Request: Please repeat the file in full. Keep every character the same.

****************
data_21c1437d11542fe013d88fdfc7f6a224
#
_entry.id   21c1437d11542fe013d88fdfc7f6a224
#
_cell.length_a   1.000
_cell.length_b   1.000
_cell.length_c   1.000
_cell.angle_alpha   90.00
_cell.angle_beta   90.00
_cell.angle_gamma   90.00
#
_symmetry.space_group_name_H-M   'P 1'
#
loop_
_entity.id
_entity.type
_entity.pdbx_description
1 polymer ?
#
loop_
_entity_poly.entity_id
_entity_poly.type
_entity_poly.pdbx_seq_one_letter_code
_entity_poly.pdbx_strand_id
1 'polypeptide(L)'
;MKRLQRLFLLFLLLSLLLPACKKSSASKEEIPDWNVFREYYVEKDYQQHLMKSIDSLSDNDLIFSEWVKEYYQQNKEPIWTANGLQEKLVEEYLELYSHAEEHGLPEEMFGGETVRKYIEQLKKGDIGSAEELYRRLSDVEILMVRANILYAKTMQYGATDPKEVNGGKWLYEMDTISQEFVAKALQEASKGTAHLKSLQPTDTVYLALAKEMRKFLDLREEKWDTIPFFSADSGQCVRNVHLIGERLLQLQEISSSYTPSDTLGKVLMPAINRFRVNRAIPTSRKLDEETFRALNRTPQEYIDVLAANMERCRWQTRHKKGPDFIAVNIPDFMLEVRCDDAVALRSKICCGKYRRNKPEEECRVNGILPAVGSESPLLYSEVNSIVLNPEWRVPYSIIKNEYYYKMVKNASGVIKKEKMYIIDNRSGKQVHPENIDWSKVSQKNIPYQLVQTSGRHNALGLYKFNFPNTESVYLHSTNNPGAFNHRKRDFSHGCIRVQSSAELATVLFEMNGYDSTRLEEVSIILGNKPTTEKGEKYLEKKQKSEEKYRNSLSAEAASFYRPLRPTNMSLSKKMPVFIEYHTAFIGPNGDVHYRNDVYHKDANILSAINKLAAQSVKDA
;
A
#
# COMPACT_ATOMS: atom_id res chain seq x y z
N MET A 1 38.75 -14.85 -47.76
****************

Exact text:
data_21c1437d11542fe013d88fdfc7f6a224
#
_entry.id   21c1437d11542fe013d88fdfc7f6a224
#
_cell.length_a   1.000
_cell.length_b   1.000
_cell.length_c   1.000
_cell.angle_alpha   90.00
_cell.angle_beta   90.00
_cell.angle_gamma   90.00
#
_symmetry.space_group_name_H-M   'P 1'
#
loop_
_entity.id
_entity.type
_entity.pdbx_description
1 polymer ?
#
loop_
_entity_poly.entity_id
_entity_poly.type
_entity_poly.pdbx_seq_one_letter_code
_entity_poly.pdbx_strand_id
1 'polypeptide(L)'
;MKRLQRLFLLFLLLSLLLPACKKSSASKEEIPDWNVFREYYVEKDYQQHLMKSIDSLSDNDLIFSEWVKEYYQQNKEPIWTANGLQEKLVEEYLELYSHAEEHGLPEEMFGGETVRKYIEQLKKGDIGSAEELYRRLSDVEILMVRANILYAKTMQYGATDPKEVNGGKWLYEMDTISQEFVAKALQEASKGTAHLKSLQPTDTVYLALAKEMRKFLDLREEKWDTIPFFSADSGQCVRNVHLIGERLLQLQEISSSYTPSDTLGKVLMPAINRFRVNRAIPTSRKLDEETFRALNRTPQEYIDVLAANMERCRWQTRHKKGPDFIAVNIPDFMLEVRCDDAVALRSKICCGKYRRNKPEEECRVNGILPAVGSESPLLYSEVNSIVLNPEWRVPYSIIKNEYYYKMVKNASGVIKKEKMYIIDNRSGKQVHPENIDWSKVSQKNIPYQLVQTSGRHNALGLYKFNFPNTESVYLHSTNNPGAFNHRKRDFSHGCIRVQSSAELATVLFEMNGYDSTRLEEVSIILGNKPTTEKGEKYLEKKQKSEEKYRNSLSAEAASFYRPLRPTNMSLSKKMPVFIEYHTAFIGPNGDVHYRNDVYHKDANILSAINKLAAQSVKDA
;
A
#
# COMPACT_ATOMS: atom_id res chain seq x y z
N MET A 1 38.75 -14.85 -47.76